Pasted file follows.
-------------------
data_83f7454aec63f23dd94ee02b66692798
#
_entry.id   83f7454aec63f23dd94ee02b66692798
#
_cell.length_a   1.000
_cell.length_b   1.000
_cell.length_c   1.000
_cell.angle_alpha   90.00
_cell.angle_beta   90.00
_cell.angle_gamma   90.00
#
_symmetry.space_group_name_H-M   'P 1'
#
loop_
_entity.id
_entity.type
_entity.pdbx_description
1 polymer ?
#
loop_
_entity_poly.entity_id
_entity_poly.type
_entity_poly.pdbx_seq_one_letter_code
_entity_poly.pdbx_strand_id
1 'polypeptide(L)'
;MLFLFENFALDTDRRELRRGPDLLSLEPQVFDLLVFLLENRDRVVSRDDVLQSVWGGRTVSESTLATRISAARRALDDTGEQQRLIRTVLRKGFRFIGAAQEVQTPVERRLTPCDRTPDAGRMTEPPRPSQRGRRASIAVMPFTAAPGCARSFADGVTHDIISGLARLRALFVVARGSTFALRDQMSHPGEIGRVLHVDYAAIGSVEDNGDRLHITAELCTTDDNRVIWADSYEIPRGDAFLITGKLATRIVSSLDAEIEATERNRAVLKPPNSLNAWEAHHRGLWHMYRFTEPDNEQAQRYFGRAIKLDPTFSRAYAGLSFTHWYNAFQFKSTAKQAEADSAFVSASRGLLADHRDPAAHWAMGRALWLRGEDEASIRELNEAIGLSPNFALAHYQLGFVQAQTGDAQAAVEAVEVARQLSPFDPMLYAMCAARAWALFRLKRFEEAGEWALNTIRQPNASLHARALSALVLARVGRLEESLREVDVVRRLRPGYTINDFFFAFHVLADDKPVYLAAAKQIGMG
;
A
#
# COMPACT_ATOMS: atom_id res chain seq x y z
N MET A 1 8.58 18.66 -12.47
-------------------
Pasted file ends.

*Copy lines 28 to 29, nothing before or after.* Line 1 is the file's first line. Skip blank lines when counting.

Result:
A
#